Music is extremely emotional; I don’t think any pro musicians would do it if they didn’t feel touched by it. Emotion in music can be extremely important in interpretation; what do you feel the piece is about? What imagery do you get? etc. These are things that are not always universal from person to person. Some program music is specifically meant to evoke certain imagery, while absolute music is not meant to be specifically about anything–it’s just music.
Mental Imagery and emotion in music can’t be taught, it’s just something that happens when a performer or listener connects with a piece. This happens to everybody. It’s that tingly feeling you get when hearing good music or performing a piece that you’re very into. It’s powerful and moving and, to put it mildly, #$%^ing amazing.
Certain things can be taught. These are the things that people can really talk about. Things like levels of rubato or accents on specific beats (outside of the downbeat) or how to perform an appioggiatura can be taught. These are things that people are not born with. The idea that people come out of the womb with some inherent knowledge of art music performance practice is ridiculous. It’s learned through listening and learning about music.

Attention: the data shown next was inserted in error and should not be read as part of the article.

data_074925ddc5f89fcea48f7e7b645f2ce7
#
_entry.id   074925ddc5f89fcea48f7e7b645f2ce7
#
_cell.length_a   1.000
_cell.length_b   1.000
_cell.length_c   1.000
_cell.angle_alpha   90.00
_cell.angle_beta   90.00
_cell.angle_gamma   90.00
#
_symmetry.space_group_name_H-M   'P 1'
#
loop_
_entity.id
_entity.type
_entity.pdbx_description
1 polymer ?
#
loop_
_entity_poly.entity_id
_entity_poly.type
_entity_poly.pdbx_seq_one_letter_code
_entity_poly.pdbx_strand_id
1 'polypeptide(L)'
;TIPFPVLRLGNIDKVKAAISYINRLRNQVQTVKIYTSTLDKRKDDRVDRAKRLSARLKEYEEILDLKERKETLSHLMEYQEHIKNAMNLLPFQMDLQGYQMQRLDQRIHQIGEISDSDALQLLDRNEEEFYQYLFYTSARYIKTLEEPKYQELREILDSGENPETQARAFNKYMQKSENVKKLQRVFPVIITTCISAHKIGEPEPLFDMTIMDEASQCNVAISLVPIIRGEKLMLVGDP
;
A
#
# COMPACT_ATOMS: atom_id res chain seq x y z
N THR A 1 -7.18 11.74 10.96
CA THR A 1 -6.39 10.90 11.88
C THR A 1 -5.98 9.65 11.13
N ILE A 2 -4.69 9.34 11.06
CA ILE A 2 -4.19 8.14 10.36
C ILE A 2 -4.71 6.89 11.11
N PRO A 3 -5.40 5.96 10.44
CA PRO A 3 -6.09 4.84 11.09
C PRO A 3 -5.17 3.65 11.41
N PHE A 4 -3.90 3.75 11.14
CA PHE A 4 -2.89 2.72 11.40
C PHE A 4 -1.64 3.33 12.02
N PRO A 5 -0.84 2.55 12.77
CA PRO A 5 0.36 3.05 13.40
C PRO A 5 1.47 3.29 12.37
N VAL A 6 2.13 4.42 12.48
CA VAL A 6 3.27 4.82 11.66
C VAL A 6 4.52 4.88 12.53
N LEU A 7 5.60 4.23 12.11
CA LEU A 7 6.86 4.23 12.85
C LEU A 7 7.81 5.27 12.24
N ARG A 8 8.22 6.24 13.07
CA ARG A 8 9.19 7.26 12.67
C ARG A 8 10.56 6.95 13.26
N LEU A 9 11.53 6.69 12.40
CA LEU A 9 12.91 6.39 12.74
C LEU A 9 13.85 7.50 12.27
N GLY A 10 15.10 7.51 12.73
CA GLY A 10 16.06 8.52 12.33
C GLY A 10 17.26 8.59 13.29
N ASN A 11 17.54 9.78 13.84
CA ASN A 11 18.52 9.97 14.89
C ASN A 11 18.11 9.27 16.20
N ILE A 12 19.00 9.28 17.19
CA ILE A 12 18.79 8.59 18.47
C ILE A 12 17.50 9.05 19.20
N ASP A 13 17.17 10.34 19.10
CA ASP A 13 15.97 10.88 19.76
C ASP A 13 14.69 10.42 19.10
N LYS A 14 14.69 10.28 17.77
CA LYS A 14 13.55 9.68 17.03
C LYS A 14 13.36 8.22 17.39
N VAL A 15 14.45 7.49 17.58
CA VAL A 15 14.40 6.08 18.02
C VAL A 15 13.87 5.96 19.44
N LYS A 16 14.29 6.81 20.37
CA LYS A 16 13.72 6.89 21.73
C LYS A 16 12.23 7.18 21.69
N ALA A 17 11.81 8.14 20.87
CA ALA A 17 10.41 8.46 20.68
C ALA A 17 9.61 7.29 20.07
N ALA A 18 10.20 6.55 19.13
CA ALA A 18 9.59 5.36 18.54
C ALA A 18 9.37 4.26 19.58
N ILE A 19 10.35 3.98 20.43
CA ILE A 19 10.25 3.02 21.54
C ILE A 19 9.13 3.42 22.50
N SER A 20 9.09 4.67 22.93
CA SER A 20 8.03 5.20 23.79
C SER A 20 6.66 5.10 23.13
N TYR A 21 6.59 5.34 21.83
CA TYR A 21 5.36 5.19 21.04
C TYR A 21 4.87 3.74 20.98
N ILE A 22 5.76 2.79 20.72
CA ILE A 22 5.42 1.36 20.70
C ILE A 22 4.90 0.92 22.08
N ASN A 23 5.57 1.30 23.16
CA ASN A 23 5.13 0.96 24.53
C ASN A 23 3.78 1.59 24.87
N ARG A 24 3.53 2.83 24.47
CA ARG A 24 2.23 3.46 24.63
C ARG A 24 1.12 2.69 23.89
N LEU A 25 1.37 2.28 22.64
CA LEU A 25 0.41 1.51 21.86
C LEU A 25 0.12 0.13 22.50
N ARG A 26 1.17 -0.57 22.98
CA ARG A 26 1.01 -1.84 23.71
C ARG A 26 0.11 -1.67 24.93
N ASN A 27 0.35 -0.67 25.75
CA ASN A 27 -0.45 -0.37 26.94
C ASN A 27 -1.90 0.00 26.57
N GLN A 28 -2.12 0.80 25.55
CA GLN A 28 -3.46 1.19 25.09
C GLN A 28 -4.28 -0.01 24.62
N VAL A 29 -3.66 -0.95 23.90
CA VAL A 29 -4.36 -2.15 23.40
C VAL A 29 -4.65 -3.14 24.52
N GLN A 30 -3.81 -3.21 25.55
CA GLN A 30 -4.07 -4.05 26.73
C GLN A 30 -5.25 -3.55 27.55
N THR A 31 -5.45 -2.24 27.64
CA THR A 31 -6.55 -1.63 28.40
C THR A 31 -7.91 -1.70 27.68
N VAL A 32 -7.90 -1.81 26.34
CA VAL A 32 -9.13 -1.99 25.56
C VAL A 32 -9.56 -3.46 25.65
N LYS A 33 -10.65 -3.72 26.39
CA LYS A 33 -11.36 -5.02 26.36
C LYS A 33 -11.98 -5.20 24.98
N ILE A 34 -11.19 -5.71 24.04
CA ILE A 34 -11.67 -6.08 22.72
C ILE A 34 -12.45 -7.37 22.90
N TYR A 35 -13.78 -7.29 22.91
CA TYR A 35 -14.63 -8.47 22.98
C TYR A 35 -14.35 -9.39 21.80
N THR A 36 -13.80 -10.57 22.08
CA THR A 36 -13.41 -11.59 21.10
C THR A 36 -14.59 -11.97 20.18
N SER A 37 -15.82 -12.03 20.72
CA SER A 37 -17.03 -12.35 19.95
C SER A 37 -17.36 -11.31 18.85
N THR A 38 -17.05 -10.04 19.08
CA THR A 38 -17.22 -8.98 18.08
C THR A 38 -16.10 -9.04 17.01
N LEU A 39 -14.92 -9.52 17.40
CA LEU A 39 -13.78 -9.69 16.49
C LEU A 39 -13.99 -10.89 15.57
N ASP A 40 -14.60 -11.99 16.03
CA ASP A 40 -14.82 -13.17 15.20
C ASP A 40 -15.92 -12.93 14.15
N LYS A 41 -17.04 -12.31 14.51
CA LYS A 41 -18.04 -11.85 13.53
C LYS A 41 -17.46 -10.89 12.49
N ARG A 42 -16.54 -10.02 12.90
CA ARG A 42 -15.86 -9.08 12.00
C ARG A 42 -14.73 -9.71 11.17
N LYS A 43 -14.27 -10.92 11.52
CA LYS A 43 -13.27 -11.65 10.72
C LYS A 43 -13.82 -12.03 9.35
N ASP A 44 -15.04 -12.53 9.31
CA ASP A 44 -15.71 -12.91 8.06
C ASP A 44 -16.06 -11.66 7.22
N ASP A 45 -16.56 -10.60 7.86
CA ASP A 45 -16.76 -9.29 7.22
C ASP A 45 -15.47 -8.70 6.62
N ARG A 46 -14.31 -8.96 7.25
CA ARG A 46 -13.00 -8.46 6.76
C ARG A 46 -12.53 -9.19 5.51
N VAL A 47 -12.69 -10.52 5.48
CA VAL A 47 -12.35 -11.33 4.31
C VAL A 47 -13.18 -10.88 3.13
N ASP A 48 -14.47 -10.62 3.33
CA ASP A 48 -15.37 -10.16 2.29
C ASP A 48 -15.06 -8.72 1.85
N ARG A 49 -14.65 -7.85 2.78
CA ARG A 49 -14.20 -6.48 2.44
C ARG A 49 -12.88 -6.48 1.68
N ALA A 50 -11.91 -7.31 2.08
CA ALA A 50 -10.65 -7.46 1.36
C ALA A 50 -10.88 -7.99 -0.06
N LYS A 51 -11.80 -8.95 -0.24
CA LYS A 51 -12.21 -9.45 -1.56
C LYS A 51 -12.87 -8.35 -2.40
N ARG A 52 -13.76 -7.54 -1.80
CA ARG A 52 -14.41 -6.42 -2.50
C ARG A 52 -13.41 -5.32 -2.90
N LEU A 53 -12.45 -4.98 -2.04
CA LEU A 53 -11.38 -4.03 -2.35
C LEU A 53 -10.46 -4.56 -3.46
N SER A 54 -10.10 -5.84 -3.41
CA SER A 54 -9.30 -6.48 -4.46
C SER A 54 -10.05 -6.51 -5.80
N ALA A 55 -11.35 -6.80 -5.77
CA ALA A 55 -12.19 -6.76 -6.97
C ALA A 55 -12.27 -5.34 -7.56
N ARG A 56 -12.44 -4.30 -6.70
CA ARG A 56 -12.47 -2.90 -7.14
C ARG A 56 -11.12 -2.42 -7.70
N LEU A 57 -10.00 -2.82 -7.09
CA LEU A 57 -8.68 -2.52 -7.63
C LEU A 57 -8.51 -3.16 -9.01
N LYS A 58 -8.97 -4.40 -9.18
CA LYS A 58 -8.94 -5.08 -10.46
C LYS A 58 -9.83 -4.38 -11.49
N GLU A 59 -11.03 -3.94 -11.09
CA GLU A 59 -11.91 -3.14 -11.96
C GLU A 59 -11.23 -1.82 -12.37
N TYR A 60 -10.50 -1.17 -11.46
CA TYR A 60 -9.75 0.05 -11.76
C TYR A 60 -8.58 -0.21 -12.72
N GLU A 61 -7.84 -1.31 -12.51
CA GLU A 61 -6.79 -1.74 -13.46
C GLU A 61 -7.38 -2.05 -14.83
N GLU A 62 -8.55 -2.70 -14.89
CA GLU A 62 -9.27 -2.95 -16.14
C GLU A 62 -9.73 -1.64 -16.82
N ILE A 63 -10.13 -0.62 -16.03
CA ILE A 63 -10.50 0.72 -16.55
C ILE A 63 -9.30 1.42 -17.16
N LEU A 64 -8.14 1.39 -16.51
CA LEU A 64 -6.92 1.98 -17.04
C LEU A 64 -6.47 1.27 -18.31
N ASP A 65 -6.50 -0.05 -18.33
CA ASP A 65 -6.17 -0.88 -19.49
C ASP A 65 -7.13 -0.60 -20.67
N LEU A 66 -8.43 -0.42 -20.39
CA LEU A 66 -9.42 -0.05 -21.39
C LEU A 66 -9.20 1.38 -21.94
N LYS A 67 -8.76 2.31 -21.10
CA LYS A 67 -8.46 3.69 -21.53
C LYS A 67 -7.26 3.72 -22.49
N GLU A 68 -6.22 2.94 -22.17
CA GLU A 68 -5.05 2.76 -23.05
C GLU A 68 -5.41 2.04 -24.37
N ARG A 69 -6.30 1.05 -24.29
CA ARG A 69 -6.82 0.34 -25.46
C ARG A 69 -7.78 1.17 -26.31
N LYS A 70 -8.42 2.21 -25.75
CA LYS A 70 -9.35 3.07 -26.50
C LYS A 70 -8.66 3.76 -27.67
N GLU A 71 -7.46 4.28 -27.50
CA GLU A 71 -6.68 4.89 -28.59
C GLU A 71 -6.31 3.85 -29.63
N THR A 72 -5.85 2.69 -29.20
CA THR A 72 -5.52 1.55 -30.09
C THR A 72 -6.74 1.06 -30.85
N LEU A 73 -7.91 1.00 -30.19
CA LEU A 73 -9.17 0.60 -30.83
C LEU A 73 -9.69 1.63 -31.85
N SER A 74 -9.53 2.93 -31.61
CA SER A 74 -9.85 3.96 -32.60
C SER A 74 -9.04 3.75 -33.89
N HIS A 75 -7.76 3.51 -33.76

Interpretation is the act of combining your personal connection with a given piece with all the knowledge about music you have and all the information given by the composer. 20th century music is full of instructions on how to perform a piece. Composers like Debussy may use colorful, imagery-evoking statements like, “out of the mist gently sing” which requires an interpreter to decided exactly how he/she feels that means in sound. Dynamics are often included. Tempo markings, slowing and speeding up is indicated, repeats are indicated. Cadences can be found with a bit of analysis. But then there’s things not on the page. Dissonance on a strong beat, resolution on a weak beat should be performed with the dissonant note louder then a softer resolution. There are other examples and that’s where knowledge comes into play. Most of the guitar music is completely without phrasing slurs. Look a page of piano music and they’re everywhere. Does that mean that we are to perform music without phrasing? No. That’s ridiculous. A performer has to make the call on how to phrase. That decision should be made using a combination of intuition and knowledge–and listening and thinking, “Does that sound good?”
Interpretation is the act of combining emotion and connection with a piece with musical knowledge.